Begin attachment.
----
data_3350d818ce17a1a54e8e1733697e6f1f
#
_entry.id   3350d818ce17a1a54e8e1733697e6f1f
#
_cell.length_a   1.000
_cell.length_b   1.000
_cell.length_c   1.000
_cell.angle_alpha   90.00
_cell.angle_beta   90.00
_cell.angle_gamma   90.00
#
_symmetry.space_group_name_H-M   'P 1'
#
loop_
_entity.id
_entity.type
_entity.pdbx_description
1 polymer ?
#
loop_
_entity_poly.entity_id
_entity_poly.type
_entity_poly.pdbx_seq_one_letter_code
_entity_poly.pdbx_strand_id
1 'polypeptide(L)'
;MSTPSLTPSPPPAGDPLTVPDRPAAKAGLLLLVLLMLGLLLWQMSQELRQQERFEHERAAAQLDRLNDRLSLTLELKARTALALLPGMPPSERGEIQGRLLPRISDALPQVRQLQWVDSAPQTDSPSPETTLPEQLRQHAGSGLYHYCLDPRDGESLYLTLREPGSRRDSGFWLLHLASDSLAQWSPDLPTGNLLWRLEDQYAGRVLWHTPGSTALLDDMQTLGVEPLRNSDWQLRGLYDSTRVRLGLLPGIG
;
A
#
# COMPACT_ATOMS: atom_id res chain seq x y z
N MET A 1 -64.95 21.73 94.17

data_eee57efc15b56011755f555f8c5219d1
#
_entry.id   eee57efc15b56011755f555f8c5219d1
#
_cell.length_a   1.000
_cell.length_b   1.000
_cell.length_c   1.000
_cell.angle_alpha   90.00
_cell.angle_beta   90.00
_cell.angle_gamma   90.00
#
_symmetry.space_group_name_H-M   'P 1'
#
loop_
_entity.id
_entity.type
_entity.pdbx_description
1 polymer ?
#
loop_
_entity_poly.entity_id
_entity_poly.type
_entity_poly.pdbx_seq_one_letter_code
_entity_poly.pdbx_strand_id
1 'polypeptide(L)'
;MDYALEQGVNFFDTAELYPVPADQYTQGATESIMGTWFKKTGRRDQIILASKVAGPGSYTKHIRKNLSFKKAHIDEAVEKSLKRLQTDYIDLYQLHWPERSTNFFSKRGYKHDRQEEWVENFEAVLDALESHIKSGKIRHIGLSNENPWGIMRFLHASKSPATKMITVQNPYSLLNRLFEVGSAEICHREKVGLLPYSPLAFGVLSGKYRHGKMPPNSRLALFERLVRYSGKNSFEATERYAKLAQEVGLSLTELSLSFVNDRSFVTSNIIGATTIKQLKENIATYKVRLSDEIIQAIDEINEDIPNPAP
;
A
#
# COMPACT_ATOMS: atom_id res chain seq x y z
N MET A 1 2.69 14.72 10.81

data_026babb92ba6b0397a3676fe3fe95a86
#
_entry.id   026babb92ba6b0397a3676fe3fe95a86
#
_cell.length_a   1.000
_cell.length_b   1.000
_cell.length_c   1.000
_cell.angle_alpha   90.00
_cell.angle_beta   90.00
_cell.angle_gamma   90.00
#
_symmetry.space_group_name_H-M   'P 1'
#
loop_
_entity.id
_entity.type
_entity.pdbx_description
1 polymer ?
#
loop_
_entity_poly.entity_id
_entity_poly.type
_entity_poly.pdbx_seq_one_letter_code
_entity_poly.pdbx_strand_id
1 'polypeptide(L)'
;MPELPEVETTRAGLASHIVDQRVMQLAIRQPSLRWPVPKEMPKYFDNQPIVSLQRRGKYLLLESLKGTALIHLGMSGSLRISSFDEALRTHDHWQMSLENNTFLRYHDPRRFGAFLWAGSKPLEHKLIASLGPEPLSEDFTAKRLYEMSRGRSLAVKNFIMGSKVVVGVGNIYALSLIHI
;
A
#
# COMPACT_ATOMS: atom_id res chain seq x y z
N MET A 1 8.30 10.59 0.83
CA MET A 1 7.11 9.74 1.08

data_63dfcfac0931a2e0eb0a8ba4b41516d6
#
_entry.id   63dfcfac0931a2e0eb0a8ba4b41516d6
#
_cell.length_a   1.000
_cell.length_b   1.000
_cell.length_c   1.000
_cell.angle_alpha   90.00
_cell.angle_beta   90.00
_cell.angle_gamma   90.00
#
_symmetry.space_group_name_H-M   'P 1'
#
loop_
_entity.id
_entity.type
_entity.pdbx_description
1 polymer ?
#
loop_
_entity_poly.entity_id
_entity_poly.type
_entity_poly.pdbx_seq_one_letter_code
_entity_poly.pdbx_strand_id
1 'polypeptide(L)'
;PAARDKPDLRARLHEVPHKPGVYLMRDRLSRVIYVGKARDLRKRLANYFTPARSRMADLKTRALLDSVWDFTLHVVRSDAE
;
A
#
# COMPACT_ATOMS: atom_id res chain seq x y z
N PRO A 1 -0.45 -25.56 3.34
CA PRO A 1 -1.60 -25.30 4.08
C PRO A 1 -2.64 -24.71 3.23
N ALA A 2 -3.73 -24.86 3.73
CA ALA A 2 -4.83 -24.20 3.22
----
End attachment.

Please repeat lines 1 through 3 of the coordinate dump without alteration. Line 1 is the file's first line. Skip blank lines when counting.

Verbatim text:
data_3350d818ce17a1a54e8e1733697e6f1f
#
_entry.id   3350d818ce17a1a54e8e1733697e6f1f